We celebrate a baby’s first steps as a key milestone in life, cheering, clapping, and recording the moment. But the steps we take – or don’t take – later in life can be just as important.
That’s because those steps can carry us toward a happier, healthier life, say health and fitness experts like Gina McDonald, the senior health coach in Health Promotion and Wellness at Capital BlueCross.
“It’s the heart, lungs, brain, muscles and joints – all of that comes into play,” McDonald said, adding that exercise in the right amounts can also help reduce stress and ease mild to moderate depression.
Dr. Thomas Frieden, former director of the Centers for Disease Control and Prevention and now president and CEO of Resolve to Save Lives, took it a step further, telling Harvard Health Publishing that walking was “the closest thing we have to a wonder drug.”
Walking can help people maintain a healthy weight, stave off heart disease, high blood pressure and Type 2 diabetes, strengthen bones and muscles, and improve everything from a person’s balance and coordination to his or her mood.
Some studies suggest walking has other surprising benefits:
- In a study of more than 12,000 people, Harvard Medical School researchers found that those who walked briskly for an hour or more per day reduced the impact of obesity-promoting genes by half.
- An American Cancer Society study found that women who walked seven or more hours a week had a 14% lower risk of breast cancer than those who walked three hours or fewer per week even among women with breast cancer risk factors.
- A study by researchers at the University of Rhode Island, and published in Clinical Interventions in Aging in 2006, and a separate study by researchers from Northwestern University and published by the American College of Rheumatology, concluded that walking can reduce joint pain.
Capital BlueCross recently joined with WellSpan Health and WITF’s Transforming Health program to create the “To the Moon And Back Walking Challenge.”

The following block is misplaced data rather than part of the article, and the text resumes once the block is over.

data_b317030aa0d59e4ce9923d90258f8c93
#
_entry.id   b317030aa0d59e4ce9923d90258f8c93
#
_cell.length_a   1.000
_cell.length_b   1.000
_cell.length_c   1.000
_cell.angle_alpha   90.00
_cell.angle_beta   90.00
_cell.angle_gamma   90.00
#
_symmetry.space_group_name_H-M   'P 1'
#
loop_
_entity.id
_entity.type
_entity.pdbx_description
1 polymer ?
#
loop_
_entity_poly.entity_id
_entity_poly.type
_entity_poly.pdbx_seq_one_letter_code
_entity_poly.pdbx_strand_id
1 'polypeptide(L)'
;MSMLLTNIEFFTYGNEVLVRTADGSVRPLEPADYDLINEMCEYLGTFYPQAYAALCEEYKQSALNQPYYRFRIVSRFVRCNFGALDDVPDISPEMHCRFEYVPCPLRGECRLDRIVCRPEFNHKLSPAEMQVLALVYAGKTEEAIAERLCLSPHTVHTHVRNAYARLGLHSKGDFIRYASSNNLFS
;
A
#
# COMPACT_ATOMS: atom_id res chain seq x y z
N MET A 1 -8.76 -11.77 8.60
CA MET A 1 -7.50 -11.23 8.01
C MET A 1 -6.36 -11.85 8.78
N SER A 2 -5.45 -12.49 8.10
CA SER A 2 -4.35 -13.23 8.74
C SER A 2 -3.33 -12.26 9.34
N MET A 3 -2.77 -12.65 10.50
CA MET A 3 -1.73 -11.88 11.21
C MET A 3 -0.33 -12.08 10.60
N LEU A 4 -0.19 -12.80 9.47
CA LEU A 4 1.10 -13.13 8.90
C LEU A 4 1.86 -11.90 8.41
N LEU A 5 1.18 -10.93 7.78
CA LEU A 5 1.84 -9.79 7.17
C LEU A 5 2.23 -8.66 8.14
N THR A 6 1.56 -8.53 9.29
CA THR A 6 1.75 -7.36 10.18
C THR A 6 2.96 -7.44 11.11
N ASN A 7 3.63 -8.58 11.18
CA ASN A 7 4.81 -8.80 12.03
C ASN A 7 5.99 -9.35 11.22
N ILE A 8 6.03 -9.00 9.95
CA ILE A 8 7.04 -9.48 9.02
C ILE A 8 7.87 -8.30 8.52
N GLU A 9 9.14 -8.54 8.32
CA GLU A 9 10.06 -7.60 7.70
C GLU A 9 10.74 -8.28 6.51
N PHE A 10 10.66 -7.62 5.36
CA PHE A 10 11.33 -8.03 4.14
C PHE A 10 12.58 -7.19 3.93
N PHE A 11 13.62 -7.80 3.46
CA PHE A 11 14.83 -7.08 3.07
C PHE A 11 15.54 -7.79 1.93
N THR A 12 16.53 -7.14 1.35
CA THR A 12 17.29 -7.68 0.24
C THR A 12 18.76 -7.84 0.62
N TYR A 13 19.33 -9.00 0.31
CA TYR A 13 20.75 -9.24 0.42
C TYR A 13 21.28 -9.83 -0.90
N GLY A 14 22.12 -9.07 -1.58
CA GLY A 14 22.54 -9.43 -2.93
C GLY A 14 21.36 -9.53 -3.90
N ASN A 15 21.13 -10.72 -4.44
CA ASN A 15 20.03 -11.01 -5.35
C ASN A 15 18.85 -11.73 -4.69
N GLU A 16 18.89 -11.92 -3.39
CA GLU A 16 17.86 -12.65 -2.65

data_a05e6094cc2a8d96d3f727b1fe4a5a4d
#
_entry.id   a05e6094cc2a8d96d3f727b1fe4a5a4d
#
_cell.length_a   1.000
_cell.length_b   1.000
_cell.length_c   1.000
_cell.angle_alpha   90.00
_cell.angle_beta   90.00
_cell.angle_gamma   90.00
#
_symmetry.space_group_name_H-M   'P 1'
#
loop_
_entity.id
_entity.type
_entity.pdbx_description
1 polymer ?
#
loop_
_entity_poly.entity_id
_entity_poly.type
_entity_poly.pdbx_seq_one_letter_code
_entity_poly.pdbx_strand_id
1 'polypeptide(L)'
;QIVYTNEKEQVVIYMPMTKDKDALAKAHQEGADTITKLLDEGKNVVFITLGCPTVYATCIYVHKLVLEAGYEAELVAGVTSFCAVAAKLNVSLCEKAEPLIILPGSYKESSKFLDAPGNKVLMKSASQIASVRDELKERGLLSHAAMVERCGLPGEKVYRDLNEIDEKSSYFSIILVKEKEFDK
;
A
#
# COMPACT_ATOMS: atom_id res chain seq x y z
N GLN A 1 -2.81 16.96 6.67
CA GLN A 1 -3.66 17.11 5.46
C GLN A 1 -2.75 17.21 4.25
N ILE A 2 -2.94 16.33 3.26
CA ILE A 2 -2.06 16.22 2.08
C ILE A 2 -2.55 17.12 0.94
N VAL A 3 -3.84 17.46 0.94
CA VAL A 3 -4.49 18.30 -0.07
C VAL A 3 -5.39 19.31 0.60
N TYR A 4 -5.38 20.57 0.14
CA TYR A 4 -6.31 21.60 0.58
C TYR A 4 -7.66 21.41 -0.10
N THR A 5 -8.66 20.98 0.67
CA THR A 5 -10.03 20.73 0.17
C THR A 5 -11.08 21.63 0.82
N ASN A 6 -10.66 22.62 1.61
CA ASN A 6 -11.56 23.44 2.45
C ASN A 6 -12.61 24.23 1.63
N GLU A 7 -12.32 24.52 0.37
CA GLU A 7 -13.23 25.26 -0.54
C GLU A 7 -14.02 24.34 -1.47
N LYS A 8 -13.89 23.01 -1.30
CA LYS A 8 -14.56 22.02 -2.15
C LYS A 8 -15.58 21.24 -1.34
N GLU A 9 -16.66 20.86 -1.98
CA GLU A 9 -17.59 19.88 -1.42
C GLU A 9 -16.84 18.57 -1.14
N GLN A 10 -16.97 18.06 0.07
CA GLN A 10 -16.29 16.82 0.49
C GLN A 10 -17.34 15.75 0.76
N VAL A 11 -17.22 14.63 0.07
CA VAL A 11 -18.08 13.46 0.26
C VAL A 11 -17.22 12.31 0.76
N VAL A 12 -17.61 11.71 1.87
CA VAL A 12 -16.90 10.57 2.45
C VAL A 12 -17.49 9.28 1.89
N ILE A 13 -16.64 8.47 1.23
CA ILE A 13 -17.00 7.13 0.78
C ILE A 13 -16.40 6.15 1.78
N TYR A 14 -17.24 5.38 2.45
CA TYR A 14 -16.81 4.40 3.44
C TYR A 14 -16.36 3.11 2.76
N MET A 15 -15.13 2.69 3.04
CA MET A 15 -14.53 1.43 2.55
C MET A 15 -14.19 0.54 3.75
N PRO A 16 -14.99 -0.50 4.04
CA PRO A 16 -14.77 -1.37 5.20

More than 1,000 people from all over Central Pennsylvania have so far signed up for the challenge that began June 15, and are logging their daily steps. The group is trying to amass the 1.009 billion steps that it would take to complete an imaginary walk to the moon and back by Sept. 7.
All walking, even slow walking, has benefits, McDonald said. “At least you’re moving, which is good for the skeleton.” But she added: “If you want to boost your benefits, increase your speed.”
McDonald said there are useful physiological indicators that can help people determine the right level of exertion during exercise – sweat, increased heart rate, and increased difficulty speaking, or what she calls the talk test.
“If you can sing, pick up the pace,” she said. If you’re winded and too short of breath to string a few words together, “slow it down. Listen to your body. You don’t have to run to get fit. Just challenge yourself walking.”
Walkers can challenge themselves by walking up hills, or increasing walking speed for brief intervals of time. “Either way, you are going to increase your breathing which is going to increase your calories burned and increase your cardiovascular fitness,” McDonald said.
For those who are anxious to abandon their sedentary lifestyles and seek better fitness through walking, McDonald has these words of advice.
“Consistency and patience are the two most dedicated things a person needs to have wellness in their life because if they don’t have one, they won’t have the other. If they want a quick fix, it’s not going to happen,” she said.
“So I tell people just to get in. Have fun.”